Joe Biden will not travel to Milwaukee to formally accept the Democratic 2020 presidential nomination at his party’s convention due to concerns over the coronavirus pandemic, the Democratic National Committee said Wednesday.
Biden will accept his nomination virtually from his home state of Delaware, the DNC said. The other scheduled speakers, including Biden’s eventual running mate, will now address the convention, remotely as well, the committee said — a move that, in effect, makes the event all-virtual.
“From the very beginning of this pandemic, we put the health and safety of the American people first. We followed the science, listened to doctors and public health experts, and we continued making adjustments to our plans in order to protect lives. That’s the kind of steady and responsible leadership America deserves. And that’s the leadership Joe Biden will bring to the White House,” said DNC Chair Tom Perez.
Perez said that the decision to make the Aug. 17-20 convention all-virtual came after "ongoing consultation with public health officials and experts" who he said "underscored the worsening coronavirus pandemic."
Biden told attendees of a virtual fundraiser Wednesday afternoon that he felt the move was "the right thing to do."
"I've wanted to set an example as to how we should respond individually to this crisis," he said.
Earlier, in an interview Wednesday with MSNBC's Chris Jansing, Perez said that, "from the beginning of this pandemic, our North Star has always been public health and safety … and the situation, quite frankly, in Wisconsin, and in many other places, has been worsening."
The change in plans means an even more significantly scaled-down convention amid the raging outbreak. The announcement comes just weeks after the DNC said Biden had planned to accept the nomination, but that the rest of the event would be nearly all virtual.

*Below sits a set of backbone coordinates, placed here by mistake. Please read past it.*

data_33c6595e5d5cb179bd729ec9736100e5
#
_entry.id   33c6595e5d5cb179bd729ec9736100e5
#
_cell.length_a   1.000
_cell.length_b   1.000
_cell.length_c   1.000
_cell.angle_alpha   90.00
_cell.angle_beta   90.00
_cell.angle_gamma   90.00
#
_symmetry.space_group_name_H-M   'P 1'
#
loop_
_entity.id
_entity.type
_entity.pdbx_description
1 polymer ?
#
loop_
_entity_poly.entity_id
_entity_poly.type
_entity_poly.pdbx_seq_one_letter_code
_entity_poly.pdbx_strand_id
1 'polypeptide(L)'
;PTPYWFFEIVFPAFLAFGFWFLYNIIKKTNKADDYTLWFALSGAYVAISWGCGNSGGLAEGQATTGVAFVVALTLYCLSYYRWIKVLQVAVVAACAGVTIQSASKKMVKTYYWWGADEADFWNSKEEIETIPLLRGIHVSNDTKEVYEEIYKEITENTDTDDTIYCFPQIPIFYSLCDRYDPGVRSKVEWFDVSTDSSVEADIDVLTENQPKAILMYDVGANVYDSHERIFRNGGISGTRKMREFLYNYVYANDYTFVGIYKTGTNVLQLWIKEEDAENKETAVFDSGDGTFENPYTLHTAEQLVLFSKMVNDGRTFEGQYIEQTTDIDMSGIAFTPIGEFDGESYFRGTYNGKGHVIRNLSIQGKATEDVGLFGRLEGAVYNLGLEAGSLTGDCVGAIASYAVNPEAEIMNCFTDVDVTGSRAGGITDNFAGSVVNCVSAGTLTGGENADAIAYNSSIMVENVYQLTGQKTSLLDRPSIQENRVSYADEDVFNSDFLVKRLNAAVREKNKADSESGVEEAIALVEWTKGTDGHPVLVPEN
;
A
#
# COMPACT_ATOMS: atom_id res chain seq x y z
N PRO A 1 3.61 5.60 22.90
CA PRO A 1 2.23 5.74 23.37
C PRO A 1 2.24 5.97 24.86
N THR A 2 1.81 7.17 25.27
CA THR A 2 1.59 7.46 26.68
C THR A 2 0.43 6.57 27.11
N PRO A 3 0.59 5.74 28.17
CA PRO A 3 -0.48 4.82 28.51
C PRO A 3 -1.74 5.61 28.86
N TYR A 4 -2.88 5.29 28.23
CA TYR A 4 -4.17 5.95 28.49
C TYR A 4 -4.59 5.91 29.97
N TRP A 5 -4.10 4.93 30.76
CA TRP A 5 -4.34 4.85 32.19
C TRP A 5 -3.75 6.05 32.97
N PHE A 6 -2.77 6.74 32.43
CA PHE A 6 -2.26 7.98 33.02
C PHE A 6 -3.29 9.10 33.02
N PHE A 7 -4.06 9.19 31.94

In late June, the DNC had said publicly that delegates were being told to stay home because of COVID-19 concerns but that Biden would accept the nomination in person in Milwaukee.
More than 158,000 Americans have died of COVID-19, while there have been nearly 4.8 million confirmed cases of the virus in the U.S.
Wisconsin has had a steady rise in confirmed cases since July.
Perez reiterated that the convention will showcase just two hours of programming each of its four nights, from 9 p.m. to 11 p.m. ET. He said the committee had built "a custom virtual video control room" to "take in hundreds of feeds from around the country."
Perez told MSNBC that Biden would accept the nomination and deliver his address on Thursday night.
The DNC had initially planned to have its convention in July in Milwaukee, but it was postponed until August because of COVID-19 to give planners more time to determine how to proceed.
Wisconsin, which Trump won by a slim margin in 2016, is a key battleground state for the Democrats to win in November. At the convention, Democrats will officially nominate Biden as their candidate.
The developments around the Democrats’ convention came just hours after Trump said he would “probably” deliver his own acceptance speech for the Republican presidential nomination later this month from the White House — a precedent-breaking move that would blur the lines between political campaigning and taxpayer-supported governance at the highest level of American government.
Perez, in his interview with MSNBC Wednesday, called Trump’s statement “ethically breathtaking.”